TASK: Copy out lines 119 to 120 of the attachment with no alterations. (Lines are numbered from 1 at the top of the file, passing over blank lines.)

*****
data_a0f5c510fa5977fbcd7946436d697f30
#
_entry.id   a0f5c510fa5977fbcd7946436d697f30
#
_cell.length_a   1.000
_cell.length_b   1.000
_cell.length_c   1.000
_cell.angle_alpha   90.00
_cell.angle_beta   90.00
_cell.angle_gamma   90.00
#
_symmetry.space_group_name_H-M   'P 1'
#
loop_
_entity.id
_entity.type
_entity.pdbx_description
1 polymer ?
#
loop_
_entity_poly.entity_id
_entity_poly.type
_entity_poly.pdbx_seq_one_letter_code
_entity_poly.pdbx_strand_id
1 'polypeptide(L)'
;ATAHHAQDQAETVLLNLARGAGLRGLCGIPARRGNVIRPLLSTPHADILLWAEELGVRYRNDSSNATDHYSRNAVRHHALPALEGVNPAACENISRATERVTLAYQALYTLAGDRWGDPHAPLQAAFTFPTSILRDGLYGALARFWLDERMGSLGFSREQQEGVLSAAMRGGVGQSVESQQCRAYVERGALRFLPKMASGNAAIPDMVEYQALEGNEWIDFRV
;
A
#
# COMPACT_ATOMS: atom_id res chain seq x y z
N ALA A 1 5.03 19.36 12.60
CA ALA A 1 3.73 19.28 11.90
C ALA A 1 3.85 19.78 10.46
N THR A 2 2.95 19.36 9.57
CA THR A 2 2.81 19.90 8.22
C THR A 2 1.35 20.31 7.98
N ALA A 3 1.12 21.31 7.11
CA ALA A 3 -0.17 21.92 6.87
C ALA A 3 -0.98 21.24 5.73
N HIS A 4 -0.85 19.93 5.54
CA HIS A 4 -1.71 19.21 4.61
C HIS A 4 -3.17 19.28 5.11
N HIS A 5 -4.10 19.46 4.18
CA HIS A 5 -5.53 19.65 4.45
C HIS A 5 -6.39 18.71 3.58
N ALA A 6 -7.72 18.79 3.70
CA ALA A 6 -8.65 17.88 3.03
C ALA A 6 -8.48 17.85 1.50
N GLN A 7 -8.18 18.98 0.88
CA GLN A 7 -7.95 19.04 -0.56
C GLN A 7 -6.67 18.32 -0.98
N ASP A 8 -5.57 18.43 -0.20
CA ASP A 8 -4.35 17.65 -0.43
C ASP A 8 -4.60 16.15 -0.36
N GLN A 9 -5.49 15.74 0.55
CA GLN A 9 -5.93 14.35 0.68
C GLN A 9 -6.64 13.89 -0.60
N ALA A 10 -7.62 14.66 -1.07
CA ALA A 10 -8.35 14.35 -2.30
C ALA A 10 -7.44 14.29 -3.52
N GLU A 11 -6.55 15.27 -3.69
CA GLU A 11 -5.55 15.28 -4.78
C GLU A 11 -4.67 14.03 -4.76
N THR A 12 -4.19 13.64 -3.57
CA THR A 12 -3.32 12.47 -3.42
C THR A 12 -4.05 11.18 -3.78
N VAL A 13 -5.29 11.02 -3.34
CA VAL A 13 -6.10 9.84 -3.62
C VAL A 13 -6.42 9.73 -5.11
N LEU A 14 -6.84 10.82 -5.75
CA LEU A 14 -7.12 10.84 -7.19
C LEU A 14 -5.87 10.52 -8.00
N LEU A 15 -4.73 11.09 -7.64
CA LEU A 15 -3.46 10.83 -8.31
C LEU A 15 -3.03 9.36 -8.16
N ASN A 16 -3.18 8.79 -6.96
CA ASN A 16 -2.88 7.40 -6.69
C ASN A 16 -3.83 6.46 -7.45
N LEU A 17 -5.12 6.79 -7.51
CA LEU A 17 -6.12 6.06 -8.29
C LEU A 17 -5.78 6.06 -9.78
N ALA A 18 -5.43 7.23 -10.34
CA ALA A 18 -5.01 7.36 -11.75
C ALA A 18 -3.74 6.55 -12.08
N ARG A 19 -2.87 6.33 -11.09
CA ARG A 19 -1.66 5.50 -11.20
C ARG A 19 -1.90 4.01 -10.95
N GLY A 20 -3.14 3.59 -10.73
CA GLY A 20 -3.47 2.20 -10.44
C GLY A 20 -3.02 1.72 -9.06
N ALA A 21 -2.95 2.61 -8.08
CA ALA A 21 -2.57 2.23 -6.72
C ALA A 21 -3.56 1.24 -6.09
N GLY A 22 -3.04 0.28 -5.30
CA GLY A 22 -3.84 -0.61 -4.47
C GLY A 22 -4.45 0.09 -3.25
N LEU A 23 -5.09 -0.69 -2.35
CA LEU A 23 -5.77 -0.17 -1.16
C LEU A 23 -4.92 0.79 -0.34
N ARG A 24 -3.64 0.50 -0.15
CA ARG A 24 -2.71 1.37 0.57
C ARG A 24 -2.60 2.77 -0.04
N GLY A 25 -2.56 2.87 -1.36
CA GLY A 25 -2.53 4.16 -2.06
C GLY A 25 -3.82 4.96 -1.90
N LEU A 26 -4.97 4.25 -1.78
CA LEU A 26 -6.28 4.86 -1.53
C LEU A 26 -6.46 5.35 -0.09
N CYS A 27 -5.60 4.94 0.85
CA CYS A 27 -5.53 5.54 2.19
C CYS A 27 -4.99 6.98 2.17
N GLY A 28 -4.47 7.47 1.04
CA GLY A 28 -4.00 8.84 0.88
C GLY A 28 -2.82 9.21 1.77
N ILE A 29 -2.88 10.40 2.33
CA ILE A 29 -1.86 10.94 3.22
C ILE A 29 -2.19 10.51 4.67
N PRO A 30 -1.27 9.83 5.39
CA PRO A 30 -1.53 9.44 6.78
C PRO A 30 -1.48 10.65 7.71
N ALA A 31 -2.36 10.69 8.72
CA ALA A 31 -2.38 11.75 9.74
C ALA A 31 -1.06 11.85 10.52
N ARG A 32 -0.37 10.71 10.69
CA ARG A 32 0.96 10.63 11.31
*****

CA PRO A 30 -1.53 9.44 6.78
C PRO A 30 -1.48 10.65 7.71